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We have a message for Congress: Take action by passing health savings account reform legislation.
As we report on page 1, the House Ways and Means Committee last week cleared what we call a common-sense measure that would remove some of the inequities employees with HSAs now face.
For example, take the situation of an employee who switches jobs late in the year and begins to work on Dec. 1 for a new employer, which offers only an HSA-linked health insurance plan. Under current rules, the contribution to the HSA could be no more than one-twelfth of the annual maximum. That doesn't seem very fair as employees, regardless of when they are hired, face the same exposure to unexpected big medical care expenses.
The bill would remove that inequity by not basing the maximum HSA contribution on when an employee became eligible for the HSA.
Or, consider this illogical current requirement that affects employees with HSAs whose employers have adopted grace periods for flexible spending accounts, giving workers another 10 weeks after the end of the prior plan year to spend the balance remaining in their FSAs. Such grace periods reduce the likelihood of forfeiting FSA balances at the end of the plan year. Under current rules, however, even if employees' FSA account balances are zero at the end of the prior year and their employer has an FSA grace period, workers can't make contributions to their HSA until the first month following the end of the FSA grace period.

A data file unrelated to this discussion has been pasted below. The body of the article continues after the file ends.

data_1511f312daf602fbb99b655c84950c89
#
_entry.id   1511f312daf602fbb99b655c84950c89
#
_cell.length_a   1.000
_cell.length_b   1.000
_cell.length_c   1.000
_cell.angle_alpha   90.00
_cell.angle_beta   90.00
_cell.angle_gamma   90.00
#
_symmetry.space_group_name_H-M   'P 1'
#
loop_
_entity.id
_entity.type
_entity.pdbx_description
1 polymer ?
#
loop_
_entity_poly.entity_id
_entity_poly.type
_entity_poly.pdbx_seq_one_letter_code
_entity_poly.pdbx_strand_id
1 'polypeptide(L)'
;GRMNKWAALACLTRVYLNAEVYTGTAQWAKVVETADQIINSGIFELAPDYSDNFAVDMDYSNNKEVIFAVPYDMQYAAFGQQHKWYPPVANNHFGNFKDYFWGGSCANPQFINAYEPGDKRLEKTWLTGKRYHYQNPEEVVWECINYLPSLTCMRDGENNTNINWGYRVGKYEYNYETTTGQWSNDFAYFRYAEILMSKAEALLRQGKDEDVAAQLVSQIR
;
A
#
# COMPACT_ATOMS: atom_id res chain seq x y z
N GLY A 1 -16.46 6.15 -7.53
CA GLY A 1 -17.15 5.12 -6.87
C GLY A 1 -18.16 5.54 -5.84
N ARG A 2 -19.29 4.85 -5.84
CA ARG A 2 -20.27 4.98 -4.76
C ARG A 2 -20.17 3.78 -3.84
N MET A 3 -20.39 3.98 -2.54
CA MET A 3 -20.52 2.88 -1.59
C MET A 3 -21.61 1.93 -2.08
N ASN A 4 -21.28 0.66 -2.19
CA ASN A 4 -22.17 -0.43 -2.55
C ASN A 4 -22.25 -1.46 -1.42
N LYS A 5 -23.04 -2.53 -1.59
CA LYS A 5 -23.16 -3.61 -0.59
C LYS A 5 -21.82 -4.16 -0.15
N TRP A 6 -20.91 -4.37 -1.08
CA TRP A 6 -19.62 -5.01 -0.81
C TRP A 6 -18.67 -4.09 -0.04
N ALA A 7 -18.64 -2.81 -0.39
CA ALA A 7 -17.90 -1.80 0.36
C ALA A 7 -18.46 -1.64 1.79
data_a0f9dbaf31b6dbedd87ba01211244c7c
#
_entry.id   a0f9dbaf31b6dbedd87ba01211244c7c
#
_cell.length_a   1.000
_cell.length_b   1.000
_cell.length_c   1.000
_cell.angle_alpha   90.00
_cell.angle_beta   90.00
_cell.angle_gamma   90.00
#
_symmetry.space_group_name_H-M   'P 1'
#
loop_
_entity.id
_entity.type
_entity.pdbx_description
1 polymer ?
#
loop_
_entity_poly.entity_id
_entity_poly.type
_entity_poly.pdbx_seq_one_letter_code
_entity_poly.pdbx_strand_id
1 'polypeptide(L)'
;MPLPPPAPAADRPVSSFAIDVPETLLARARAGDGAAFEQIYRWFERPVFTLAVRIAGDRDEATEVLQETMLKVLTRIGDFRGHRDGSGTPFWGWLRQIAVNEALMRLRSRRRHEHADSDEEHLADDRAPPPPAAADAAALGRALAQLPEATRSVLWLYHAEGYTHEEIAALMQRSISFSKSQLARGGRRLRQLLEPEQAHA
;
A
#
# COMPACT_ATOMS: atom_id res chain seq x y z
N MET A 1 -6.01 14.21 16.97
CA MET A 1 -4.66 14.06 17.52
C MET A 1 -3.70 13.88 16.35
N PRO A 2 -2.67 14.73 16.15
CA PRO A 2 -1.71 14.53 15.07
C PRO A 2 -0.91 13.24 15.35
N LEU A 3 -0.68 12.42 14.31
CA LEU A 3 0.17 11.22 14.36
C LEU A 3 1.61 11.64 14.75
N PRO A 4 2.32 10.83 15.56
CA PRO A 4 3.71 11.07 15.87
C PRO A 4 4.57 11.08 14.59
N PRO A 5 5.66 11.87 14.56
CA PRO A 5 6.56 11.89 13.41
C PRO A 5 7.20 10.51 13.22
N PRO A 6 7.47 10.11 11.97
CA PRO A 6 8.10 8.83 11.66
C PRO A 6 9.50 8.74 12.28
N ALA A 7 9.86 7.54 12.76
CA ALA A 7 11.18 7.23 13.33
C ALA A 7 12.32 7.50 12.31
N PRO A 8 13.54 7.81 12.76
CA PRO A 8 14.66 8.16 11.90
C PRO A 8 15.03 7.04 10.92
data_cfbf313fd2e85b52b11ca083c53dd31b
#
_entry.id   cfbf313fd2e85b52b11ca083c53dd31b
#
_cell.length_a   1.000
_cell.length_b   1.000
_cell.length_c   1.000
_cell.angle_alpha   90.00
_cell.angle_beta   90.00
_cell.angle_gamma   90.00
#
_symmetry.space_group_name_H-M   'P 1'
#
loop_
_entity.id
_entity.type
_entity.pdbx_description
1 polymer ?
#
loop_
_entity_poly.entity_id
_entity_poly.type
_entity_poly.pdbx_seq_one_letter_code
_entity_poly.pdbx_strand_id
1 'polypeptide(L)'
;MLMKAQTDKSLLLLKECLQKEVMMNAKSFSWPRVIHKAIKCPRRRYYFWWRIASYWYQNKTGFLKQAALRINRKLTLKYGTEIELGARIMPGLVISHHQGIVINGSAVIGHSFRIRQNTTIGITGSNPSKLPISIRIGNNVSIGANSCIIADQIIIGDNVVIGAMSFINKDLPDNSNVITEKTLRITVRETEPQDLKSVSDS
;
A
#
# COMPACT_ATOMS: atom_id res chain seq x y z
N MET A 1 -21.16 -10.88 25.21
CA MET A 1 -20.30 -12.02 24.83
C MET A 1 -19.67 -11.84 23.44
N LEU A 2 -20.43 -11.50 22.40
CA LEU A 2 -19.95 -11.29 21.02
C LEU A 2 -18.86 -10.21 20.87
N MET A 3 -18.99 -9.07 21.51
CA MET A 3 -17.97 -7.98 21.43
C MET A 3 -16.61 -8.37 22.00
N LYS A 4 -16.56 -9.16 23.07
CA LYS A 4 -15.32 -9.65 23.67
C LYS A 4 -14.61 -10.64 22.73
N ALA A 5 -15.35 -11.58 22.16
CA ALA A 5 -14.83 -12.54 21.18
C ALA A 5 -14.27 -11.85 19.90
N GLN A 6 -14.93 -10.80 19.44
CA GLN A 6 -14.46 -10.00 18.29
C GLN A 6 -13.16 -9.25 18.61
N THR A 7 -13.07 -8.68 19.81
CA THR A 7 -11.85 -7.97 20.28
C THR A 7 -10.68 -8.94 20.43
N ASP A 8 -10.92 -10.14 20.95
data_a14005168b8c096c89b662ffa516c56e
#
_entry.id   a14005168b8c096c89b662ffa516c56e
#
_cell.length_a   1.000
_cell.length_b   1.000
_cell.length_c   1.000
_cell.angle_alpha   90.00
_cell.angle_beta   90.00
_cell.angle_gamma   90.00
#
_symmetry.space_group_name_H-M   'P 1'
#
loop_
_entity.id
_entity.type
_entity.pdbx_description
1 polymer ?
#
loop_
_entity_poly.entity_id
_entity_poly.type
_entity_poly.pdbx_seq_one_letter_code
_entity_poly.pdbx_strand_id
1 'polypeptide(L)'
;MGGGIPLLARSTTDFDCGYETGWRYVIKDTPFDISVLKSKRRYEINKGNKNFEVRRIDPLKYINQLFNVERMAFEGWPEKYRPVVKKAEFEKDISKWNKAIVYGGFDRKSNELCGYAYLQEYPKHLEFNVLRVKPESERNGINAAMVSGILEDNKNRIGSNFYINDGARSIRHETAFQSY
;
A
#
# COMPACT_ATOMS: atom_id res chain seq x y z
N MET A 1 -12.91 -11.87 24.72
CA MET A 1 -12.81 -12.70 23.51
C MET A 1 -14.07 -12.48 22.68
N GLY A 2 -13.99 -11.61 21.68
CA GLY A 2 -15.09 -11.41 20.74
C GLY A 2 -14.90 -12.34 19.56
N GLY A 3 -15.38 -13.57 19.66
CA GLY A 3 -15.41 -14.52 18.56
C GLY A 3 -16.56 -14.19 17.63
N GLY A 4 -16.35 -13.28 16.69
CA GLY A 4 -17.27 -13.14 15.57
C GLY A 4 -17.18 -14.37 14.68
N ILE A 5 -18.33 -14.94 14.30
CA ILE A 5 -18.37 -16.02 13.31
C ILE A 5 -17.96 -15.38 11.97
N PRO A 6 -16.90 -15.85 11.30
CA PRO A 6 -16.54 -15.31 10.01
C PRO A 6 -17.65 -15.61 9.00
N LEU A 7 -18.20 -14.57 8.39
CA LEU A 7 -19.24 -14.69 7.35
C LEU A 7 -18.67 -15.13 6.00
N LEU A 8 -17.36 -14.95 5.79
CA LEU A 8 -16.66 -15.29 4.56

If there is logic in that restriction it certainly escapes us. The remedy adopted by the Ways and Means Committee is simple but effective: Allow employees with zero FSA balances to make HSA contributions during the grace period or, if there is a balance, allow the employee to transfer that money to the HSA.
There are a host of other common-sense changes, including making it easier for employers to move from health reimbursement arrangements--the first generation of consumer-driven health care plans--to HSAs, and allowing employees in certain situations to contribute more to HSAs, build up bigger balances and thus be better able to meet future medical expenses.
Some members of Congress may feel that it is too early--given that HSAs have been around for only a couple of years--to change HSA rules.
But we believe it is never too soon to adopt logical, common-sense changes, which the Ways and Means package clearly is, and we urge federal legislators to do so quickly upon their return to Washington following the November elections.